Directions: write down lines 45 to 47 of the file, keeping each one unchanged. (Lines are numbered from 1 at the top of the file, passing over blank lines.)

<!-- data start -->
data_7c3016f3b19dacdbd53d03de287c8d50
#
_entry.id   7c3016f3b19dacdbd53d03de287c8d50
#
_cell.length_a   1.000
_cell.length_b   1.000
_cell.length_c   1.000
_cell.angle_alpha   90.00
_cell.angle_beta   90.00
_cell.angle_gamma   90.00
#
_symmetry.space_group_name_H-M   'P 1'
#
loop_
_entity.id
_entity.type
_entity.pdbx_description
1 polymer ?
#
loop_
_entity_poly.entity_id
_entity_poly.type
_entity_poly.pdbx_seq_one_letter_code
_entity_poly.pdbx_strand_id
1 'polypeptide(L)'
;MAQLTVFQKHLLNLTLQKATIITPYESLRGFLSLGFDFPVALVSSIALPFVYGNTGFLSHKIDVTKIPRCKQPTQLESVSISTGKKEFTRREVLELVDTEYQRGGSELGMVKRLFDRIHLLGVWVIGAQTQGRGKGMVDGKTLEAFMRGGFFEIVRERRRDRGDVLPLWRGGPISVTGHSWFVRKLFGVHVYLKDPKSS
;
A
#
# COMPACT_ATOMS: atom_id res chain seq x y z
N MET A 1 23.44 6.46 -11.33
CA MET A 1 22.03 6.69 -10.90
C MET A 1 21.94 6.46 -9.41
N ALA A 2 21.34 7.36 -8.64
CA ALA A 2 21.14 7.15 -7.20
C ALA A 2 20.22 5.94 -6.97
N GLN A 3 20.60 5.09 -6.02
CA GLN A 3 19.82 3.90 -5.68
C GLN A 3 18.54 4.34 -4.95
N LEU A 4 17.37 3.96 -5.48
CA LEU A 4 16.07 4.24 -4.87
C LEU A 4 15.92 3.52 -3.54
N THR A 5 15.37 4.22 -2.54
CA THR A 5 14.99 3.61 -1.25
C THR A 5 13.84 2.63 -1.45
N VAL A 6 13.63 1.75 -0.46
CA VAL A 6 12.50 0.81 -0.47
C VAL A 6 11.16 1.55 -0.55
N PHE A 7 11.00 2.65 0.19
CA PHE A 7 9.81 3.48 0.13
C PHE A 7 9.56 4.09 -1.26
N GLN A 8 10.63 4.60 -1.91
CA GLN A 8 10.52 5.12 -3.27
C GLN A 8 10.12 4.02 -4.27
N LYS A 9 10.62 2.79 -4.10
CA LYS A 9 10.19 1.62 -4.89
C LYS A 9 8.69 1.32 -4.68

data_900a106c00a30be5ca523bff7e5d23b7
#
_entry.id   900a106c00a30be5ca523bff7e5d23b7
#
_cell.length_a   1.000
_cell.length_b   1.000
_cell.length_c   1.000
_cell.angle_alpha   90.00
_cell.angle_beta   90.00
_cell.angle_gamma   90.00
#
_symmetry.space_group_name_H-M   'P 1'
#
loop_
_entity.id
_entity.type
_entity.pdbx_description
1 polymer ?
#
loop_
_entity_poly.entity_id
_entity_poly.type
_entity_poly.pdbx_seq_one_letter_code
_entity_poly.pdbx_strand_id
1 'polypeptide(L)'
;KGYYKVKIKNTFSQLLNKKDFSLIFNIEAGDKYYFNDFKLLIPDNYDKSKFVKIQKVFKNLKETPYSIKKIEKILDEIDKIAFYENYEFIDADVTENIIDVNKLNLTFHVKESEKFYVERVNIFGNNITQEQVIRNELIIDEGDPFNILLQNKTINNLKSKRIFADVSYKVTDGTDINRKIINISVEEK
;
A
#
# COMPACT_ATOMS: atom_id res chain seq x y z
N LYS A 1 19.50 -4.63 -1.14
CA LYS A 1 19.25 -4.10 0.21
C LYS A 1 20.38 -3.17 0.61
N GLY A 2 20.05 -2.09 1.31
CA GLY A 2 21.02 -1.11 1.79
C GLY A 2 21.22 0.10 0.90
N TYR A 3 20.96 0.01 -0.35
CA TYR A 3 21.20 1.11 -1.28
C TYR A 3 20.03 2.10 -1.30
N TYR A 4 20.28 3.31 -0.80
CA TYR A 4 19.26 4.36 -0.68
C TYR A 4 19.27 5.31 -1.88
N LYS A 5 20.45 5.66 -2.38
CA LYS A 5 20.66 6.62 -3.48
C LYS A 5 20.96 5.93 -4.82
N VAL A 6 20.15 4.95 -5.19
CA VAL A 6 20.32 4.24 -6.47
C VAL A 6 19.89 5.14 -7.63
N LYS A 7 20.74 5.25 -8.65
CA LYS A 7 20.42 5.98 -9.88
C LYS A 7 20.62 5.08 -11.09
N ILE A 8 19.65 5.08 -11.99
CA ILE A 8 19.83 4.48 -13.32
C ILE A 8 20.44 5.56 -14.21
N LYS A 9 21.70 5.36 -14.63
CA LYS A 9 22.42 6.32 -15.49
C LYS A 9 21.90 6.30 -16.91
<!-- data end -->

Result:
C THR A 5 13.84 2.63 -1.45
N VAL A 6 13.63 1.75 -0.46
CA VAL A 6 12.50 0.81 -0.47